On the company side, she said, the university's technology licensing office finds out who's in the space for a given discovery, initiates a dialog with the appropriate companies and provides them with an abstract or summary of the highlights. "If all goes well, there's an option agreement for a short period and then the company decides whether or not to enter a full-blown license agreement," Mukharji said.

Emory: Georgia on my mind

The pattern at Emory University is like that of Chicago-area institutions-local startups and nonlocal partnerships. Since 2001, Emory has started at least 19 biotech companies, with 10 based in Georgia.

The three most recent are all based in Atlanta: AxoTect Inc., BioSequent LLC and Zetra Biologicals LLC. AxoTect is developing calpain inhibitors to treat chemotherapy-induced pain; BioSequent produces copolymers for cardiovascular graft procedures; Zetra is focused on infectious disease vaccines.

As in Chicago, companies can stay in Atlanta in their early years, but they tend to leave as they need more money.

"Most of our startups have proximity to Emory and Atlanta for some time, as they rely on the lab of the professor" whose science underlies the company, said Todd Sherer, associate VP of research and director of Emory's Office of Technology Transfer. "We find that we can initially get deals funded here in Atlanta, but as companies get more mature and into the B and C rounds, they relocate."

That was the case with Pharmasset Inc., which was founded in 1998 by four Emory researchers focused on chemistry, pharmacology, virology and biology. The company originally was based near Atlanta, but relocated to Princeton, N.J., in 2005-about a year after it completed a $40 million series D financing. At the time, the infectious disease company said it wanted to be located in a scientific hub and also wanted proximity to partners Roche and Incyte Corp. Roche has operations in Nutley, N.J., whereas Incyte is headquartered in Wilmington, Del.

Overall, Sherer said Emory's startup activity has ebbed since the start of the economic crisis. For the fiscal year that ended Aug. 31, 2008, the university only formed three startups, down from six in the prior fiscal year.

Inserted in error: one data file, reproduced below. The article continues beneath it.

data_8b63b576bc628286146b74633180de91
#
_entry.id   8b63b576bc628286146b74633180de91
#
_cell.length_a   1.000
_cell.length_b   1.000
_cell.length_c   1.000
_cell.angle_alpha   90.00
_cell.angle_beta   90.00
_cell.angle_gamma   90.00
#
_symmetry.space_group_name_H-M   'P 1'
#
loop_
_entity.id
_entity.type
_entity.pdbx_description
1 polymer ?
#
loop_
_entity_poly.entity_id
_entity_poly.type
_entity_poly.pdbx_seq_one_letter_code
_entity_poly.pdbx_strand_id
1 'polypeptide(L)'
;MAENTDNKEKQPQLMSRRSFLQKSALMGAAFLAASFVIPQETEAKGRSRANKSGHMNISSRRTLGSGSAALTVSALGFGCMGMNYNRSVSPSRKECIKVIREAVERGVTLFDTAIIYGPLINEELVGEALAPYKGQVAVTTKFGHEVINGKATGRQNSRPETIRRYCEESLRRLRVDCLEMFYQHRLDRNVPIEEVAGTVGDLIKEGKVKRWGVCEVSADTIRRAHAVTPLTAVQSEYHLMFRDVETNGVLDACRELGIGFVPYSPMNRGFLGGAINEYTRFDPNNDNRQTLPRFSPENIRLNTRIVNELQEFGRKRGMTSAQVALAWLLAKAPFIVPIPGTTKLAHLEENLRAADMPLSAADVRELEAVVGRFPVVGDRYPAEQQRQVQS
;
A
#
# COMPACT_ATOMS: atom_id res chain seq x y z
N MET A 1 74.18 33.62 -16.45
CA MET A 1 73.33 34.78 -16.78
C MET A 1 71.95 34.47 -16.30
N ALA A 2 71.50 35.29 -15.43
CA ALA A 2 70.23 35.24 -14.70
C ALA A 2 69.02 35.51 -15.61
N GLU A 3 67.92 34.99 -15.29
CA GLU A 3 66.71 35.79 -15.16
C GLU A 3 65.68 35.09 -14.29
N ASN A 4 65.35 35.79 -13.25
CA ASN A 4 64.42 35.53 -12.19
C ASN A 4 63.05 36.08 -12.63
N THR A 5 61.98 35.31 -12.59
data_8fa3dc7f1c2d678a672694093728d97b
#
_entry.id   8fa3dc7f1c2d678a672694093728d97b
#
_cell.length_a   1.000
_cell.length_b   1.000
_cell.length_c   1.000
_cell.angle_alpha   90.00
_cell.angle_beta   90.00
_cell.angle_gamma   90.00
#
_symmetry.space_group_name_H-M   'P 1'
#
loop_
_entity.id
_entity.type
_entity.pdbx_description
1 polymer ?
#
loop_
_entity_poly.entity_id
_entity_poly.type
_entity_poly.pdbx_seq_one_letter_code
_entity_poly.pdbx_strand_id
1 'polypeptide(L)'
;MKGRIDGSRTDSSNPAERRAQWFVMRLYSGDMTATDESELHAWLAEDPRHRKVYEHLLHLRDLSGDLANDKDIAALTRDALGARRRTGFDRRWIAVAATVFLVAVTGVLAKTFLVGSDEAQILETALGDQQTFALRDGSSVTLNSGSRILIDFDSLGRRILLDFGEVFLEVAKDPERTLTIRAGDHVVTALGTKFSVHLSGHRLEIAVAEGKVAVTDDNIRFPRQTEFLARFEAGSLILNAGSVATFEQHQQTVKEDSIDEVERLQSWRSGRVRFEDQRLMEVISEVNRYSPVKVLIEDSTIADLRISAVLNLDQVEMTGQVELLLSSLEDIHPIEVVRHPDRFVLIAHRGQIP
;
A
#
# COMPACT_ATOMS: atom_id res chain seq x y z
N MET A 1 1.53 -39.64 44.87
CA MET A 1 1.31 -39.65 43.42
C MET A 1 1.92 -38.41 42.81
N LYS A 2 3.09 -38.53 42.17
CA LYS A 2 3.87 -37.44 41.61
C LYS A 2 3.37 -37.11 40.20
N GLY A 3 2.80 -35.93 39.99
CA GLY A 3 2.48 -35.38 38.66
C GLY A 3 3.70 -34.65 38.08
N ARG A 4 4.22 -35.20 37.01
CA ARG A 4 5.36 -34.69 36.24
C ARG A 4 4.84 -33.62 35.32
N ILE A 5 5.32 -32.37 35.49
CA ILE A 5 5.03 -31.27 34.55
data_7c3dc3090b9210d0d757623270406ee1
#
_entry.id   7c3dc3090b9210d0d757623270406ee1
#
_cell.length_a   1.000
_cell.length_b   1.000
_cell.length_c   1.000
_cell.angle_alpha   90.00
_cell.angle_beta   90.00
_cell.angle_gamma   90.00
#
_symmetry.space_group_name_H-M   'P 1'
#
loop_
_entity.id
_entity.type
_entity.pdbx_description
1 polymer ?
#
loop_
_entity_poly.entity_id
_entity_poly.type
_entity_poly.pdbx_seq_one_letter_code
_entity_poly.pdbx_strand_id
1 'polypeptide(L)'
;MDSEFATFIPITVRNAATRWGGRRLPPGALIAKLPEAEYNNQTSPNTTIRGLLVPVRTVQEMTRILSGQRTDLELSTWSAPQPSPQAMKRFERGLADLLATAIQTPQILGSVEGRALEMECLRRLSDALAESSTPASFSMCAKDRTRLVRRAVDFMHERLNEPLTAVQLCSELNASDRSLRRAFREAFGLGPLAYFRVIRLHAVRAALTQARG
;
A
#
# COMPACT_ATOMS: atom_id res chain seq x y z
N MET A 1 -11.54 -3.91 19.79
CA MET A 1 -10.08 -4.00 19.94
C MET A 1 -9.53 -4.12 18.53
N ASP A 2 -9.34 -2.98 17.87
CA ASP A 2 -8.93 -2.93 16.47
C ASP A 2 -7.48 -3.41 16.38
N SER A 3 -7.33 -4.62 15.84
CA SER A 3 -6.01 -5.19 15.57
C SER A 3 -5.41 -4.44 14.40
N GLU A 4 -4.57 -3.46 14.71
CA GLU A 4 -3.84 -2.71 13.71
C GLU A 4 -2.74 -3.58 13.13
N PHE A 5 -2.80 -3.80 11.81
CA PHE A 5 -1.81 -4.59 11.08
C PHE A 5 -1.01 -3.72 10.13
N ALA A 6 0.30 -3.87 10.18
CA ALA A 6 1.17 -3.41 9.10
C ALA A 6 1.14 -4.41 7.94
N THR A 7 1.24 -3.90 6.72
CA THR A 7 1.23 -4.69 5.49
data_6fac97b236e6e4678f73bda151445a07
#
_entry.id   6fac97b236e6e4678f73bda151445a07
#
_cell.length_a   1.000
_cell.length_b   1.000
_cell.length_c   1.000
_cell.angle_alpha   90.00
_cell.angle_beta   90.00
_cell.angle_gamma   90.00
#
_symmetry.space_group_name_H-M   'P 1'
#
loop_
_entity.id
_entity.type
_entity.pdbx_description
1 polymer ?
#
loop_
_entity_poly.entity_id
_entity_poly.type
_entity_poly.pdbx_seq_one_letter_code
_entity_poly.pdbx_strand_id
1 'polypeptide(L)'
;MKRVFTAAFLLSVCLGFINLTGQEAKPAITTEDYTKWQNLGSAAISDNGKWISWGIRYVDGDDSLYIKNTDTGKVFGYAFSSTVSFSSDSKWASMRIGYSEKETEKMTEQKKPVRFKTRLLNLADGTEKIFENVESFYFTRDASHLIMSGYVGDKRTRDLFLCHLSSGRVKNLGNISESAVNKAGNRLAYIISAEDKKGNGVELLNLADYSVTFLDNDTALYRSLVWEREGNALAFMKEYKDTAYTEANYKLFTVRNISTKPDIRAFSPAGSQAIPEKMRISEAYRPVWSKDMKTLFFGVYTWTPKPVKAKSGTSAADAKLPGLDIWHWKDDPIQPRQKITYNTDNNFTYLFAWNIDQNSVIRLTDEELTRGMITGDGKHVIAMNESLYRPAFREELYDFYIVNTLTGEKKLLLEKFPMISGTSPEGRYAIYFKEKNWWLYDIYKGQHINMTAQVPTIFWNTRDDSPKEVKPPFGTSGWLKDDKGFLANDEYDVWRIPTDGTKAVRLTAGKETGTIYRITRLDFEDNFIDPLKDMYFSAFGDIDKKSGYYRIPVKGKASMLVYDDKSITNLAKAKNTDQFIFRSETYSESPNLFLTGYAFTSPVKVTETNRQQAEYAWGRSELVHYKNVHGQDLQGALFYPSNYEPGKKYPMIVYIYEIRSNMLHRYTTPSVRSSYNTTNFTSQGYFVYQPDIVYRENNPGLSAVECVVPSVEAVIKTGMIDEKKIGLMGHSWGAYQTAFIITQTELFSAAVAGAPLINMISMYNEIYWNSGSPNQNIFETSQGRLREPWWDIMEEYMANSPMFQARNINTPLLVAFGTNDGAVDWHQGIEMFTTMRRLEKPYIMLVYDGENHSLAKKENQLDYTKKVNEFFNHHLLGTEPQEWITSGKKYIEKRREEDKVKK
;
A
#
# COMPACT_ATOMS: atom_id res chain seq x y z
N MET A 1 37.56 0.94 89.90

Licensing also has slowed by about 50% in fiscal 2008 vs. fiscal 2007. "We definitely have found it harder to do deals," he said. "We really saw a slowdown last fall. My theory is that industry was reacting strongly to the economic conditions and stopped all new in-licensing or dramatically reduced it."

Sherer did say conditions have improved in the past six months, and he expects deal activity in the current fiscal year to be "somewhere between two-thirds and three-quarters of where we were in 2007."

Geographically, Emory technology that is out-licensed to established companies rarely remains in Georgia. Excluding Emory startups, only one of seven disclosed biotech/pharma deals was with a Georgia-based entity-ophthalmic player Alimera Sciences Inc.

In 2007, Alimera received an exclusive worldwide option from the university to license NADPH oxidase inhibitors to treat ophthalmic indications.

"We're a little more agnostic to where deals get done than are state universities, which have more of a local mandate," noted Sherer.

Oxford: keeping it in the kingdom

In the U.K., the problem isn't getting started, it's getting long-term funding. Since 2005, there have only been 16 series A rounds for U.K. companies. The total raised in those rounds was $223.9 million, for an average of $14 million.

The University of Oxford technology transfer arm, Isis Innovation Ltd., keeps the vast majority of its spinouts local. In the past decade, Isis set up 62 spinouts, of which about half were in life science.